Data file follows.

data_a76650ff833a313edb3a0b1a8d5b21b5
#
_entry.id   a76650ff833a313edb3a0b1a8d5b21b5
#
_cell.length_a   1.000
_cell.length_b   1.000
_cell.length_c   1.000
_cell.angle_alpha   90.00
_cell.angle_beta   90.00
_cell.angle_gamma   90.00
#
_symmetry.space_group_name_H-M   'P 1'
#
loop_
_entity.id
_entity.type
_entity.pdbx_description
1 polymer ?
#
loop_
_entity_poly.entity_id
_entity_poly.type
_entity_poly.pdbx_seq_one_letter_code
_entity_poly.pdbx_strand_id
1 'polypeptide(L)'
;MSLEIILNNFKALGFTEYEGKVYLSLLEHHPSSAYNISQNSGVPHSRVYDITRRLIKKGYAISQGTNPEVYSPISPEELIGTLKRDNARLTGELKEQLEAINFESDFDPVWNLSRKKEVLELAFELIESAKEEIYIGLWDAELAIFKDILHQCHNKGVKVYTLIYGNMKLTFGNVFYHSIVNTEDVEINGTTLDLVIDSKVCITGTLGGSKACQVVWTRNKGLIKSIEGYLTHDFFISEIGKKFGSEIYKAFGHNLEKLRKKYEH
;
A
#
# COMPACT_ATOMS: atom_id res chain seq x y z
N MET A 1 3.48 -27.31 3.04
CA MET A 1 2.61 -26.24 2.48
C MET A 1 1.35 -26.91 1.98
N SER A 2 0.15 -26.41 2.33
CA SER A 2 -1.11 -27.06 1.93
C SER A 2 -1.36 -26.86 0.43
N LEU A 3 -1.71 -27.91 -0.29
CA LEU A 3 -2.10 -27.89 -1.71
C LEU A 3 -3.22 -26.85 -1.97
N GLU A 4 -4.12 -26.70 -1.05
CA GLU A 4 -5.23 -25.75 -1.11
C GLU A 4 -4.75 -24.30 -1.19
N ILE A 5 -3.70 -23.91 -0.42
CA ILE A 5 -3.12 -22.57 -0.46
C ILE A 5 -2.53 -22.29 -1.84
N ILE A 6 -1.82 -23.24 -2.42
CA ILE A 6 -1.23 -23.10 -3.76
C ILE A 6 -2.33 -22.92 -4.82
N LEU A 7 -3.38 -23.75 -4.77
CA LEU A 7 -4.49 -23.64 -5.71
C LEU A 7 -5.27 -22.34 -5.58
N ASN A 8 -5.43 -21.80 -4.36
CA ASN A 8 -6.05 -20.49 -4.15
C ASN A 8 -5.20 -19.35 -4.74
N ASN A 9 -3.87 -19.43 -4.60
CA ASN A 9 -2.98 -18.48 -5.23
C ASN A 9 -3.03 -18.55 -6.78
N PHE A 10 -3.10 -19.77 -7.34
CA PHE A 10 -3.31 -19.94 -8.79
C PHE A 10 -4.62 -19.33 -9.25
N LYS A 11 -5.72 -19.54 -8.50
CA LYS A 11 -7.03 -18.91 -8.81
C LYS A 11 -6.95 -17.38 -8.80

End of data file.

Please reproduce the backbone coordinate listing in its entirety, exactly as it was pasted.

data_a76650ff833a313edb3a0b1a8d5b21b5
#
_entry.id   a76650ff833a313edb3a0b1a8d5b21b5
#
_cell.length_a   1.000
_cell.length_b   1.000
_cell.length_c   1.000
_cell.angle_alpha   90.00
_cell.angle_beta   90.00
_cell.angle_gamma   90.00
#
_symmetry.space_group_name_H-M   'P 1'
#
loop_
_entity.id
_entity.type
_entity.pdbx_description
1 polymer ?
#
loop_
_entity_poly.entity_id
_entity_poly.type
_entity_poly.pdbx_seq_one_letter_code
_entity_poly.pdbx_strand_id
1 'polypeptide(L)'
;MSLEIILNNFKALGFTEYEGKVYLSLLEHHPSSAYNISQNSGVPHSRVYDITRRLIKKGYAISQGTNPEVYSPISPEELIGTLKRDNARLTGELKEQLEAINFESDFDPVWNLSRKKEVLELAFELIESAKEEIYIGLWDAELAIFKDILHQCHNKGVKVYTLIYGNMKLTFGNVFYHSIVNTEDVEINGTTLDLVIDSKVCITGTLGGSKACQVVWTRNKGLIKSIEGYLTHDFFISEIGKKFGSEIYKAFGHNLEKLRKKYEH
;
A
#
# COMPACT_ATOMS: atom_id res chain seq x y z
N MET A 1 3.48 -27.31 3.04
CA MET A 1 2.61 -26.24 2.48
C MET A 1 1.35 -26.91 1.98
N SER A 2 0.15 -26.41 2.33
CA SER A 2 -1.11 -27.06 1.93
C SER A 2 -1.36 -26.86 0.43
N LEU A 3 -1.71 -27.91 -0.29
CA LEU A 3 -2.10 -27.89 -1.71
C LEU A 3 -3.22 -26.85 -1.97
N GLU A 4 -4.12 -26.70 -1.05
CA GLU A 4 -5.23 -25.75 -1.11
C GLU A 4 -4.75 -24.30 -1.19
N ILE A 5 -3.70 -23.91 -0.42
CA ILE A 5 -3.12 -22.57 -0.46
C ILE A 5 -2.53 -22.29 -1.84
N ILE A 6 -1.82 -23.24 -2.42
CA ILE A 6 -1.23 -23.10 -3.76
C ILE A 6 -2.33 -22.92 -4.82
N LEU A 7 -3.38 -23.75 -4.77
CA LEU A 7 -4.49 -23.64 -5.71
C LEU A 7 -5.27 -22.34 -5.58
N ASN A 8 -5.43 -21.80 -4.36
CA ASN A 8 -6.05 -20.49 -4.15
C ASN A 8 -5.20 -19.35 -4.74
N ASN A 9 -3.87 -19.43 -4.60
CA ASN A 9 -2.98 -18.48 -5.23
C ASN A 9 -3.03 -18.55 -6.78
N PHE A 10 -3.10 -19.77 -7.34
CA PHE A 10 -3.31 -19.94 -8.79
C PHE A 10 -4.62 -19.33 -9.25
N LYS A 11 -5.72 -19.54 -8.50
CA LYS A 11 -7.03 -18.91 -8.81
C LYS A 11 -6.95 -17.38 -8.80